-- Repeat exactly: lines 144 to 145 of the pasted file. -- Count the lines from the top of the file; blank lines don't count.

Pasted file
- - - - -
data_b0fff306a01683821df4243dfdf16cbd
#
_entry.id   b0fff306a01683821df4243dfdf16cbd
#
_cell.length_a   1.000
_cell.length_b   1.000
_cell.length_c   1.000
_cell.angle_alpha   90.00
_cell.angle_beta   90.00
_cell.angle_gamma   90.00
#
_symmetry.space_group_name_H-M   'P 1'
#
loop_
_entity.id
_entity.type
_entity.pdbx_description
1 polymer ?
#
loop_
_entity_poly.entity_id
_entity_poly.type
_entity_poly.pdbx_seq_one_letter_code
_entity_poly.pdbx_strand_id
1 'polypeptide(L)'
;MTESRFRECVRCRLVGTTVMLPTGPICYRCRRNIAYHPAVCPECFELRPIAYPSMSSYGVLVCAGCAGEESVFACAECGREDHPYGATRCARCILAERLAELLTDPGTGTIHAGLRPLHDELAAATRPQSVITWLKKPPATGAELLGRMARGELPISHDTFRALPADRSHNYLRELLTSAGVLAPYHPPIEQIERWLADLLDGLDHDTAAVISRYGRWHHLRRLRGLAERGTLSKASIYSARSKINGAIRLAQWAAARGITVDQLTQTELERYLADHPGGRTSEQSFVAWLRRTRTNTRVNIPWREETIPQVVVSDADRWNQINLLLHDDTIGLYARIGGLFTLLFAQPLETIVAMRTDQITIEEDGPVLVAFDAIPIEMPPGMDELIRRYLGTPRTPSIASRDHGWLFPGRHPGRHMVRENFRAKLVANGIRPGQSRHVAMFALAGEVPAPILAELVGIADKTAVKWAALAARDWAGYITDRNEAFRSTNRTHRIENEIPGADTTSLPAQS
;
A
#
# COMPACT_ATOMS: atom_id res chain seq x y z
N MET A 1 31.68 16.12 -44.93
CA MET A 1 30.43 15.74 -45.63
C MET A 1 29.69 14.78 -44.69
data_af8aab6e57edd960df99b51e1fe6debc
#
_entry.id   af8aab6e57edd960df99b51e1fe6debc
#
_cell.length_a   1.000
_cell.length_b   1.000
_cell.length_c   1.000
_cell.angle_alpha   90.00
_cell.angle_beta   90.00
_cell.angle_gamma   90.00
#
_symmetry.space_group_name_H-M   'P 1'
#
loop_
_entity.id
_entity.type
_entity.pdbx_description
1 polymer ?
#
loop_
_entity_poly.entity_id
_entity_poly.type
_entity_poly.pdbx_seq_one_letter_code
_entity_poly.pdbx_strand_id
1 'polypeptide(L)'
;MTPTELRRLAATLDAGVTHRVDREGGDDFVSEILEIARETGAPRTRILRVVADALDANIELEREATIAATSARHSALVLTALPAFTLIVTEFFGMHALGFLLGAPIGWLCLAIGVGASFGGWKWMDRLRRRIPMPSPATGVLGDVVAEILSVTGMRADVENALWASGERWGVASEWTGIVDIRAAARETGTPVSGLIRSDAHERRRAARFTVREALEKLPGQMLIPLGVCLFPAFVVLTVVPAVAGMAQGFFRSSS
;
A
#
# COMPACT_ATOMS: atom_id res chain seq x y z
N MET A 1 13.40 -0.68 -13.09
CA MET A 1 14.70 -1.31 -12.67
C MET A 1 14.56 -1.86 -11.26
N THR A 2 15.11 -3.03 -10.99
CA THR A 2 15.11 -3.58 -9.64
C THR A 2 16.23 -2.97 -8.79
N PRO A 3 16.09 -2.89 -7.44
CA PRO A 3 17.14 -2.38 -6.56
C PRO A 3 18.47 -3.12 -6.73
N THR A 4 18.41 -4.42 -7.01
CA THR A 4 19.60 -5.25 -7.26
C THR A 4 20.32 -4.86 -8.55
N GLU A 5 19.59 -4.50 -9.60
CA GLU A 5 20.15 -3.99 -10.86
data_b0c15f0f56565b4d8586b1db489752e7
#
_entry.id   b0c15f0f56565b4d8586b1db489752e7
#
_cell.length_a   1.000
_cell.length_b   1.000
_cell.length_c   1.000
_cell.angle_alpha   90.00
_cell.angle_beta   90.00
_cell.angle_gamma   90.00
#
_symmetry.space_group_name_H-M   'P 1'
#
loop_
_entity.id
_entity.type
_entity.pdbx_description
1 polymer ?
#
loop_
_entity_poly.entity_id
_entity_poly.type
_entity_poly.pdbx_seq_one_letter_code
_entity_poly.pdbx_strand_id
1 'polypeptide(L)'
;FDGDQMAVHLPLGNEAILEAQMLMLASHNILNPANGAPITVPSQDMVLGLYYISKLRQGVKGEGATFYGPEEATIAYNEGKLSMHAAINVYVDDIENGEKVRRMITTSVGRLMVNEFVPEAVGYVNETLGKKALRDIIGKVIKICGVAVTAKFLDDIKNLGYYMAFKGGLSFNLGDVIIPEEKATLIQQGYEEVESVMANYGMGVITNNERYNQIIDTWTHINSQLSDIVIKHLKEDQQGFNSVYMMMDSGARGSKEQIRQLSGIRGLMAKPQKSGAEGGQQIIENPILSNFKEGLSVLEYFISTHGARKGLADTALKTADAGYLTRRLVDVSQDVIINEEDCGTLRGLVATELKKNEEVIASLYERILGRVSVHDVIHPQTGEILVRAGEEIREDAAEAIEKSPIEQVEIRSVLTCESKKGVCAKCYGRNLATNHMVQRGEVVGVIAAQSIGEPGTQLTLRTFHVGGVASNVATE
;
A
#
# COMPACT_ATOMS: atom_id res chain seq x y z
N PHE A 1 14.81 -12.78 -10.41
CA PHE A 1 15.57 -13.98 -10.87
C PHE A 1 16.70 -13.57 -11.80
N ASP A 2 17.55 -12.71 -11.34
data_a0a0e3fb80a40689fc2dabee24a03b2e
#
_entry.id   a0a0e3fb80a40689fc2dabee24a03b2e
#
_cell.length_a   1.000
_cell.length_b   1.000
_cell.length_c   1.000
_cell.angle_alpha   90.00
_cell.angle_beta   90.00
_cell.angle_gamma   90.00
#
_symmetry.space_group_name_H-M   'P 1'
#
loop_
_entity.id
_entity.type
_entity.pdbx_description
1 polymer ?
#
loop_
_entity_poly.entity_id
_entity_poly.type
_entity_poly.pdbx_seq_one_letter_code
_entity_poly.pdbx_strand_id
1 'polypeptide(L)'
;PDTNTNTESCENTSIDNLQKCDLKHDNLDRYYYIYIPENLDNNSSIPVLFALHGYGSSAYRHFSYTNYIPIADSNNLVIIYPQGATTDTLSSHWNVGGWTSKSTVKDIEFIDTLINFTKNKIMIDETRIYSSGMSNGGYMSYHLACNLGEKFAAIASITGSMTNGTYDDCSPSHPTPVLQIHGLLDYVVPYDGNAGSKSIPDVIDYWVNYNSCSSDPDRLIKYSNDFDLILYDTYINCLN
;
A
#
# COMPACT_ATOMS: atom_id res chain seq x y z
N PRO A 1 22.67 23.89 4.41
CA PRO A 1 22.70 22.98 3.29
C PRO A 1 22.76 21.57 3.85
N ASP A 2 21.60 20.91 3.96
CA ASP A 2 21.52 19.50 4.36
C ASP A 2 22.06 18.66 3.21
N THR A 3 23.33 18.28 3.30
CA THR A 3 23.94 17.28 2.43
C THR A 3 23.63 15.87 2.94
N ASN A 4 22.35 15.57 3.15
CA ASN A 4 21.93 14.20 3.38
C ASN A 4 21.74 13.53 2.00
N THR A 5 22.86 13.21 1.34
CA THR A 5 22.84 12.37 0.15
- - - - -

C PRO A 1 22.76 21.57 3.85
N ASP A 2 21.60 20.91 3.96